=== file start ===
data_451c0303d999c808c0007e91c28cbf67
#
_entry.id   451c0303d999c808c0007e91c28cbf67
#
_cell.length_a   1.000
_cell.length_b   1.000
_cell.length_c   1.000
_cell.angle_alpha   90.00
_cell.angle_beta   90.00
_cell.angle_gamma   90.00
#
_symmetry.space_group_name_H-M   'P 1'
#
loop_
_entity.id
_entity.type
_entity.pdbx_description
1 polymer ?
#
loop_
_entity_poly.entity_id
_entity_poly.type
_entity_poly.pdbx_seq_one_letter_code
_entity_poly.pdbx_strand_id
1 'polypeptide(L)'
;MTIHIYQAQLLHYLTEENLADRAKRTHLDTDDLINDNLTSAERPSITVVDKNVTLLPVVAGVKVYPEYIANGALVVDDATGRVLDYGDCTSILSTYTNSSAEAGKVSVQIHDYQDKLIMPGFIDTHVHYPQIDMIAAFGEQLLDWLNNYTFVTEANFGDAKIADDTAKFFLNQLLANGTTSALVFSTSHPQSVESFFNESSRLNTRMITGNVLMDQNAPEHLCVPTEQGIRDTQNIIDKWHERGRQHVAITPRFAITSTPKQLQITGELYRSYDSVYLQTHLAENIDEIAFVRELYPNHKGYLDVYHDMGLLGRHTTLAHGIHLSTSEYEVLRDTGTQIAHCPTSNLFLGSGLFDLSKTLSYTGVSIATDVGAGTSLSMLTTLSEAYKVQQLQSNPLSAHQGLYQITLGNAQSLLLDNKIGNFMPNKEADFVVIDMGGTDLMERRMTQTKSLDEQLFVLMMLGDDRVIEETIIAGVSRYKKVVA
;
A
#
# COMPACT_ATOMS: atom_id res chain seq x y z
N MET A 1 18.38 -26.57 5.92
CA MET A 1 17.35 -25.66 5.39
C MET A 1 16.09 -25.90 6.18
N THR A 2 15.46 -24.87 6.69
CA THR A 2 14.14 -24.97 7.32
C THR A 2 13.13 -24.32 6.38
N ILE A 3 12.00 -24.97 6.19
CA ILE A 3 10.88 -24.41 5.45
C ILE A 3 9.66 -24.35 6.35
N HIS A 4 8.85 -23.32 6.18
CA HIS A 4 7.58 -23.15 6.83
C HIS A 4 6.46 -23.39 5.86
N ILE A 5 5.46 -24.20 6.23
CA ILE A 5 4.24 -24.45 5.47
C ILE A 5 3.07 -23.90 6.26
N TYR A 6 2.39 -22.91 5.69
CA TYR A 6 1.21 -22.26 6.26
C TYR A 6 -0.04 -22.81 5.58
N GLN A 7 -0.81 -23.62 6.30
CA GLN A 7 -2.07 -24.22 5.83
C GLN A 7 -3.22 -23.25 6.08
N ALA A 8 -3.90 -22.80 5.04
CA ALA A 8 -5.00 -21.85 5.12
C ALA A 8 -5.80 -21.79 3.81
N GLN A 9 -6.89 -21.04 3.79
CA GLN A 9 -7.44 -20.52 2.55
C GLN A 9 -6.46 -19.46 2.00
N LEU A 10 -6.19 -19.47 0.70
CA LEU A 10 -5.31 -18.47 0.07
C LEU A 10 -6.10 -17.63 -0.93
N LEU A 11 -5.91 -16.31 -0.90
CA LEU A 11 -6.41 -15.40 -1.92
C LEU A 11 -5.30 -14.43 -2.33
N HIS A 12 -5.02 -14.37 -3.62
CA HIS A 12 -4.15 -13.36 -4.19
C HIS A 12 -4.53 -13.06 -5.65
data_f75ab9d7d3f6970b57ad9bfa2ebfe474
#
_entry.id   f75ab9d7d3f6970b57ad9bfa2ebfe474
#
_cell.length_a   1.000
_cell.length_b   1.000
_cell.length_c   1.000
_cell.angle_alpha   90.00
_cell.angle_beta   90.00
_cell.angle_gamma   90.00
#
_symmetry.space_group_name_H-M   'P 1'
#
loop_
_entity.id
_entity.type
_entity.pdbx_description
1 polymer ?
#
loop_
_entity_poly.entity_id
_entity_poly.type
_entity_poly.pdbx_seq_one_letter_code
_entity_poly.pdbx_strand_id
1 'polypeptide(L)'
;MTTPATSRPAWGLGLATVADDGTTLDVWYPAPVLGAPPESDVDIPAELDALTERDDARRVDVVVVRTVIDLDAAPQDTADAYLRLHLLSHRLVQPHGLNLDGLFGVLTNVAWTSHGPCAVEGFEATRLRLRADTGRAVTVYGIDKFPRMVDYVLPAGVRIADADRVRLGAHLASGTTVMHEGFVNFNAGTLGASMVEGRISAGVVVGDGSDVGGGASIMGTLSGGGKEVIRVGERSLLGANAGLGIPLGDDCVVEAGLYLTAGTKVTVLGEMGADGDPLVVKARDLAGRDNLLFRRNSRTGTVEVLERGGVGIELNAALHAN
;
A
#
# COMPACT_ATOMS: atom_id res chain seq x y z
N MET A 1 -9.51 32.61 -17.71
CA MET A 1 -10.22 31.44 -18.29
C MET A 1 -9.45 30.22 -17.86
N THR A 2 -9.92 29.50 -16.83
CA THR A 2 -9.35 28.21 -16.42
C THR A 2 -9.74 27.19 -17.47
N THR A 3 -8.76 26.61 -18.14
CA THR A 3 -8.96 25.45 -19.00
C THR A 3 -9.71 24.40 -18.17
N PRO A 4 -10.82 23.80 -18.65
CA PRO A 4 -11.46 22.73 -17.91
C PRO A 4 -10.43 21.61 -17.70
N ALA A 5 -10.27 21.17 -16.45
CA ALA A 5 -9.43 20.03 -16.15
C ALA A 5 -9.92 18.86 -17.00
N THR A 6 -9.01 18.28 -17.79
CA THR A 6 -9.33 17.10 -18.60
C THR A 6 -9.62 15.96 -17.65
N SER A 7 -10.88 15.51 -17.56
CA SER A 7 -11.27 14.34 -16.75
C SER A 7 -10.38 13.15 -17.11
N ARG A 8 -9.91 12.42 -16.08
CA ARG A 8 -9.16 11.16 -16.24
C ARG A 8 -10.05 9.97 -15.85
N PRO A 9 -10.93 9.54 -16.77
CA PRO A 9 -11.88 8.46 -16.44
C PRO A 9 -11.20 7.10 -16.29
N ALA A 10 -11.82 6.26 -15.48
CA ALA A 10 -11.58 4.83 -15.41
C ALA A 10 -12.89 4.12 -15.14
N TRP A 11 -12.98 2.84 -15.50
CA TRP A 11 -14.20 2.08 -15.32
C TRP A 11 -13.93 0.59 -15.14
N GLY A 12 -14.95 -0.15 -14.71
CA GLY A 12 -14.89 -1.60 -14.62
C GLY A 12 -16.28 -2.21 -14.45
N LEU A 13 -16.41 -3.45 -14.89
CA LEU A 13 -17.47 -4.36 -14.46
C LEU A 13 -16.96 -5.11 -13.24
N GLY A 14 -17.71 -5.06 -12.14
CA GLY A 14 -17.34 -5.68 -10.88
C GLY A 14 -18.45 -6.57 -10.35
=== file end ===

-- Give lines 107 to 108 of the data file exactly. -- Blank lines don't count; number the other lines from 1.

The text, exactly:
CA PRO A 4 -11.46 22.73 -17.91
C PRO A 4 -10.43 21.61 -17.70